Researchers from Tohoku University have shown that electron spins can be preserved for long distances using optimized organic compounds. This is because organic compounds are made mostly from carbon, in which the spin–orbit interaction is quite small. Using fullerene (C60) films the researchers made devices in which electrons traveled up to 110 nm at room temperature while preserving their spin.

The researchers used fullerence because there's no hydrogen in it (common in other organic materials) and this helps reduce the hyper fine interactions between electron and nuclear spins that can induce spin-flipping events. They built an organic spin valve in which two ferromagnetic electrons are placed in contact with an organic layer.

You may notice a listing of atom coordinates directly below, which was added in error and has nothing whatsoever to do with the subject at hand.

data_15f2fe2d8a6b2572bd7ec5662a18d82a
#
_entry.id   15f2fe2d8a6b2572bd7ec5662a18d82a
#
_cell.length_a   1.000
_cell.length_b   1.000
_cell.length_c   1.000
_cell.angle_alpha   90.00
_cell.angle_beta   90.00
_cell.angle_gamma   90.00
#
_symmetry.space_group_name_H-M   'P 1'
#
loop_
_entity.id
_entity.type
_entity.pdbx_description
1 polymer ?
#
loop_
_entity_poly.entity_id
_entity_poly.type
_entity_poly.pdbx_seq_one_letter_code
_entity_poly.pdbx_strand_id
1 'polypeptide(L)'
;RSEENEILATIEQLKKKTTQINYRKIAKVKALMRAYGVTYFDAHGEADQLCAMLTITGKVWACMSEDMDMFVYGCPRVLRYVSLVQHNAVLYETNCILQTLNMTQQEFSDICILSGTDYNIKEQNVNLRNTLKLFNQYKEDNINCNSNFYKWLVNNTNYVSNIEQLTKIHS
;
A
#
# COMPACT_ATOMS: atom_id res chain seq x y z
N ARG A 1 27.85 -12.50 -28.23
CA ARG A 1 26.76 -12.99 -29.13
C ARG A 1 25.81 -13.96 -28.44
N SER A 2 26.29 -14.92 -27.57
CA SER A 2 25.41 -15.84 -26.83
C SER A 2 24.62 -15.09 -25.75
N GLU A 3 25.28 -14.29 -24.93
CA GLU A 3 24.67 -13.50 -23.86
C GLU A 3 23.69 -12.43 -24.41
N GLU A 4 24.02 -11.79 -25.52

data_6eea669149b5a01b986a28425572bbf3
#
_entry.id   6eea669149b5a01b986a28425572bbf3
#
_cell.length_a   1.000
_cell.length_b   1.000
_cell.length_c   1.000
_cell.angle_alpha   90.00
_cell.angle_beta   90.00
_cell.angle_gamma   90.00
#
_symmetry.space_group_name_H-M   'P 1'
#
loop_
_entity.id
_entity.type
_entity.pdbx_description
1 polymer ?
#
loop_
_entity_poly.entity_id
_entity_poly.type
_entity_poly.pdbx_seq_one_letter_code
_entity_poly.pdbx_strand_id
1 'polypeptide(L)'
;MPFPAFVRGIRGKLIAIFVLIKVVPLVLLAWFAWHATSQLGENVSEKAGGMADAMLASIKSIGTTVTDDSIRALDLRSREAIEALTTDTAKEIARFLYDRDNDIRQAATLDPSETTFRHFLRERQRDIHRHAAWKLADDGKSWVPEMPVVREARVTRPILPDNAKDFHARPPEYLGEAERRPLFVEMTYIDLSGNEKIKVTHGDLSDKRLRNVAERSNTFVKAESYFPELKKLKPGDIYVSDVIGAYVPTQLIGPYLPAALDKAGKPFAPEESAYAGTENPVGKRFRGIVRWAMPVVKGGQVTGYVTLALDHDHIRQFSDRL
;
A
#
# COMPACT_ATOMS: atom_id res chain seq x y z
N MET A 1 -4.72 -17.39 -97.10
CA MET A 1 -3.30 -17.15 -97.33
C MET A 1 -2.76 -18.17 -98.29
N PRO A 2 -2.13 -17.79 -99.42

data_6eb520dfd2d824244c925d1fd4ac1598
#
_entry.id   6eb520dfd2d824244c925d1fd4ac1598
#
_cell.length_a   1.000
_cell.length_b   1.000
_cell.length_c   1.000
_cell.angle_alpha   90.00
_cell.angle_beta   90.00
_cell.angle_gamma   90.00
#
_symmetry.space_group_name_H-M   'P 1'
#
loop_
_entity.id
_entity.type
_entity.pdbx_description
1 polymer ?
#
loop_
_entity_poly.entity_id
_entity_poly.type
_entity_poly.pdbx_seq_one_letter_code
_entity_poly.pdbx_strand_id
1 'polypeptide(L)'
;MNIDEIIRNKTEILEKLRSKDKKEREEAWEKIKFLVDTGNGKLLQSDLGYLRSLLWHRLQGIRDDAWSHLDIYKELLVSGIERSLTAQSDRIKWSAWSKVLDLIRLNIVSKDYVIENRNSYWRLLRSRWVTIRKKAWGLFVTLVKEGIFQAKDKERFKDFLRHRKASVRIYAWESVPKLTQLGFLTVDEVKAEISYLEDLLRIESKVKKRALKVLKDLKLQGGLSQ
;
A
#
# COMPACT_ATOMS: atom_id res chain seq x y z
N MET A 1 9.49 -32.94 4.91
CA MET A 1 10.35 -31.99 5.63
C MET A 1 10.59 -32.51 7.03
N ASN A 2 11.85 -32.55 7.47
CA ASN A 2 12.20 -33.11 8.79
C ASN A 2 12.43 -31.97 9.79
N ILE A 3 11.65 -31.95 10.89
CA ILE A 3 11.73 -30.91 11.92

In January 2013 researchers from the Japanese RIKEN institute showed that spin information in some materials can travel much further than previously thought using two magnetic contacts to inject the spin signal into a thin silver wire, which enhances the amount of spin polarization present in the wire.